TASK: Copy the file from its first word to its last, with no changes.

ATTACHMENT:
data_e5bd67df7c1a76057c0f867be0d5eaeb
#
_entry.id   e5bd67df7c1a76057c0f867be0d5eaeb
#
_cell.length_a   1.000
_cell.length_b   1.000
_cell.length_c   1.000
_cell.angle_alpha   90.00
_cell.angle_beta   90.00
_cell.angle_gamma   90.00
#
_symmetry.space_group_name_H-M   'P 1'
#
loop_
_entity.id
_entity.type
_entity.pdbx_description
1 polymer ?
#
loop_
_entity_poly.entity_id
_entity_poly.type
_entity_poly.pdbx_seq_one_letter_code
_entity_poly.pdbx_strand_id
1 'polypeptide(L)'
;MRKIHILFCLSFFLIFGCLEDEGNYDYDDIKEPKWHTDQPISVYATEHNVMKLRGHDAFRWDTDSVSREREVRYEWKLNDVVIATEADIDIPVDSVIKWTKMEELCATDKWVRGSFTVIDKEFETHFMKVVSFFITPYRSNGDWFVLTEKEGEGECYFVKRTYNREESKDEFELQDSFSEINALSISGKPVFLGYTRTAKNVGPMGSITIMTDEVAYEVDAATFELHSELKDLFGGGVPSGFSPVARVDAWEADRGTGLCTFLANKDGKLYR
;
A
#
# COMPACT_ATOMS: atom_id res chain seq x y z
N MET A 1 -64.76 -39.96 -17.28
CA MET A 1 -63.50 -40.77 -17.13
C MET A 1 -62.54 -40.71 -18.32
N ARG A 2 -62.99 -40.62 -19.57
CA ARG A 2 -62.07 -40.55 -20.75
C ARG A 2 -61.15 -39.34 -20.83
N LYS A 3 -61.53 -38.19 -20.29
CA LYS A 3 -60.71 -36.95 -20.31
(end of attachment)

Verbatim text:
data_e5bd67df7c1a76057c0f867be0d5eaeb
#
_entry.id   e5bd67df7c1a76057c0f867be0d5eaeb
#
_cell.length_a   1.000
_cell.length_b   1.000
_cell.length_c   1.000
_cell.angle_alpha   90.00
_cell.angle_beta   90.00
_cell.angle_gamma   90.00
#
_symmetry.space_group_name_H-M   'P 1'
#
loop_
_entity.id
_entity.type
_entity.pdbx_description
1 polymer ?
#
loop_
_entity_poly.entity_id
_entity_poly.type
_entity_poly.pdbx_seq_one_letter_code
_entity_poly.pdbx_strand_id
1 'polypeptide(L)'
;MRKIHILFCLSFFLIFGCLEDEGNYDYDDIKEPKWHTDQPISVYATEHNVMKLRGHDAFRWDTDSVSREREVRYEWKLNDVVIATEADIDIPVDSVIKWTKMEELCATDKWVRGSFTVIDKEFETHFMKVVSFFITPYRSNGDWFVLTEKEGEGECYFVKRTYNREESKDEFELQDSFSEINALSISGKPVFLGYTRTAKNVGPMGSITIMTDEVAYEVDAATFELHSELKDLFGGGVPSGFSPVARVDAWEADRGTGLCTFLANKDGKLYR
;
A
#
# COMPACT_ATOMS: atom_id res chain seq x y z
N MET A 1 -64.76 -39.96 -17.28
CA MET A 1 -63.50 -40.77 -17.13
C MET A 1 -62.54 -40.71 -18.32
N ARG A 2 -62.99 -40.62 -19.57
CA ARG A 2 -62.07 -40.55 -20.75
C ARG A 2 -61.15 -39.34 -20.83
N LYS A 3 -61.53 -38.19 -20.29
CA LYS A 3 -60.71 -36.95 -20.31